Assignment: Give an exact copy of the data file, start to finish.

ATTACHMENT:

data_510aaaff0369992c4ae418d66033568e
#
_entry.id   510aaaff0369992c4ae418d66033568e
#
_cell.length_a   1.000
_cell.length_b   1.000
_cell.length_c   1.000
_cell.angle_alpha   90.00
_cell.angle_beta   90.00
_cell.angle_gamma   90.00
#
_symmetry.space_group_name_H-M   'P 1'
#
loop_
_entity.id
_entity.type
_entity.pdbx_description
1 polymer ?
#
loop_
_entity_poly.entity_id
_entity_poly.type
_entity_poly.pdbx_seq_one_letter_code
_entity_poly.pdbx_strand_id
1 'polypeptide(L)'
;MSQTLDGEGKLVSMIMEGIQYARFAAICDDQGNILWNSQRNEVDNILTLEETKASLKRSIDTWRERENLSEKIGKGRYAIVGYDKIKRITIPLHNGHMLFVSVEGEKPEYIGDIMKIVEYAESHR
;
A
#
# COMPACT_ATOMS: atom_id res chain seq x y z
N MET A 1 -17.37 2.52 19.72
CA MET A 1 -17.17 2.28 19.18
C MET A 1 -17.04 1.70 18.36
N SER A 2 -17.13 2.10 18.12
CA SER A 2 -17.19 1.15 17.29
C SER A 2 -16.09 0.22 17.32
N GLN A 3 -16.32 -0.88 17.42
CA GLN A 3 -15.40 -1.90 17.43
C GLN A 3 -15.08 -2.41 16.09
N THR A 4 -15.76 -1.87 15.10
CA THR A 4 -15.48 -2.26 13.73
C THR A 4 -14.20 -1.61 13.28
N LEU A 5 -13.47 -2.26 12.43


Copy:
data_510aaaff0369992c4ae418d66033568e
#
_entry.id   510aaaff0369992c4ae418d66033568e
#
_cell.length_a   1.000
_cell.length_b   1.000
_cell.length_c   1.000
_cell.angle_alpha   90.00
_cell.angle_beta   90.00
_cell.angle_gamma   90.00
#
_symmetry.space_group_name_H-M   'P 1'
#
loop_
_entity.id
_entity.type
_entity.pdbx_description
1 polymer ?
#
loop_
_entity_poly.entity_id
_entity_poly.type
_entity_poly.pdbx_seq_one_letter_code
_entity_poly.pdbx_strand_id
1 'polypeptide(L)'
;MSQTLDGEGKLVSMIMEGIQYARFAAICDDQGNILWNSQRNEVDNILTLEETKASLKRSIDTWRERENLSEKIGKGRYAIVGYDKIKRITIPLHNGHMLFVSVEGEKPEYIGDIMKIVEYAESHR
;
A
#
# COMPACT_ATOMS: atom_id res chain seq x y z
N MET A 1 -17.37 2.52 19.72
CA MET A 1 -17.17 2.28 19.18
C MET A 1 -17.04 1.70 18.36
N SER A 2 -17.13 2.10 18.12
CA SER A 2 -17.19 1.15 17.29
C SER A 2 -16.09 0.22 17.32
N GLN A 3 -16.32 -0.88 17.42
CA GLN A 3 -15.40 -1.90 17.43
C GLN A 3 -15.08 -2.41 16.09
N THR A 4 -15.76 -1.87 15.10
CA THR A 4 -15.48 -2.26 13.73
C THR A 4 -14.20 -1.61 13.28
N LEU A 5 -13.47 -2.26 12.43